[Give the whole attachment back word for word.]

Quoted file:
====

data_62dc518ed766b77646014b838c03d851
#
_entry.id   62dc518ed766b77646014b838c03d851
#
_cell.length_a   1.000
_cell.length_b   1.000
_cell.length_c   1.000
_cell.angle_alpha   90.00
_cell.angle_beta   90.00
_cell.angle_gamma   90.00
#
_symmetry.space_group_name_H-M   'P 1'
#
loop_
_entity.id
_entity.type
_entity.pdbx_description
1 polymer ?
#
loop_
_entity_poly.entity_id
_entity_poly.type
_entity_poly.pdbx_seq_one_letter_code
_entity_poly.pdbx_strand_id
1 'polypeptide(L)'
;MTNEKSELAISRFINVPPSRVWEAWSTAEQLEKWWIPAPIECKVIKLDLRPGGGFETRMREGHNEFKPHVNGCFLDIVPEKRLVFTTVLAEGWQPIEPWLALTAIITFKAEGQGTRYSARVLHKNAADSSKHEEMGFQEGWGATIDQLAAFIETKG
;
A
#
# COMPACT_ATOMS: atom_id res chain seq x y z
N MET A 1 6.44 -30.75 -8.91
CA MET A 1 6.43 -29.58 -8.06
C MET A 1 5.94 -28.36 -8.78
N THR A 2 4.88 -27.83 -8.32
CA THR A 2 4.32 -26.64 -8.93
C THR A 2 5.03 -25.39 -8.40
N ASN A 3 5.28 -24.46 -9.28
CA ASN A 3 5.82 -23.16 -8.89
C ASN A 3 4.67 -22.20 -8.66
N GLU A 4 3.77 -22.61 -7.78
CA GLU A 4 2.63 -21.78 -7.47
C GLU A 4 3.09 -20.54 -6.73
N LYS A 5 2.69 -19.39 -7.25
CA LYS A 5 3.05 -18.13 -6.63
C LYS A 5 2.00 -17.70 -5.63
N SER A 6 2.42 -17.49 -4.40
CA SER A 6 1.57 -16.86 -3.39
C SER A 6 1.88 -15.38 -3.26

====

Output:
data_62dc518ed766b77646014b838c03d851
#
_entry.id   62dc518ed766b77646014b838c03d851
#
_cell.length_a   1.000
_cell.length_b   1.000
_cell.length_c   1.000
_cell.angle_alpha   90.00
_cell.angle_beta   90.00
_cell.angle_gamma   90.00
#
_symmetry.space_group_name_H-M   'P 1'
#
loop_
_entity.id
_entity.type
_entity.pdbx_description
1 polymer ?
#
loop_
_entity_poly.entity_id
_entity_poly.type
_entity_poly.pdbx_seq_one_letter_code
_entity_poly.pdbx_strand_id
1 'polypeptide(L)'
;MTNEKSELAISRFINVPPSRVWEAWSTAEQLEKWWIPAPIECKVIKLDLRPGGGFETRMREGHNEFKPHVNGCFLDIVPEKRLVFTTVLAEGWQPIEPWLALTAIITFKAEGQGTRYSARVLHKNAADSSKHEEMGFQEGWGATIDQLAAFIETKG
;
A
#
# COMPACT_ATOMS: atom_id res chain seq x y z
N MET A 1 6.44 -30.75 -8.91
CA MET A 1 6.43 -29.58 -8.06
C MET A 1 5.94 -28.36 -8.78
N THR A 2 4.88 -27.83 -8.32
CA THR A 2 4.32 -26.64 -8.93
C THR A 2 5.03 -25.39 -8.40
N ASN A 3 5.28 -24.46 -9.28
CA ASN A 3 5.82 -23.16 -8.89
C ASN A 3 4.67 -22.20 -8.66
N GLU A 4 3.77 -22.61 -7.78
CA GLU A 4 2.63 -21.78 -7.47
C GLU A 4 3.09 -20.54 -6.73
N LYS A 5 2.69 -19.39 -7.25
CA LYS A 5 3.05 -18.13 -6.63
C LYS A 5 2.00 -17.70 -5.63
N SER A 6 2.42 -17.49 -4.40
CA SER A 6 1.57 -16.86 -3.39
C SER A 6 1.88 -15.38 -3.26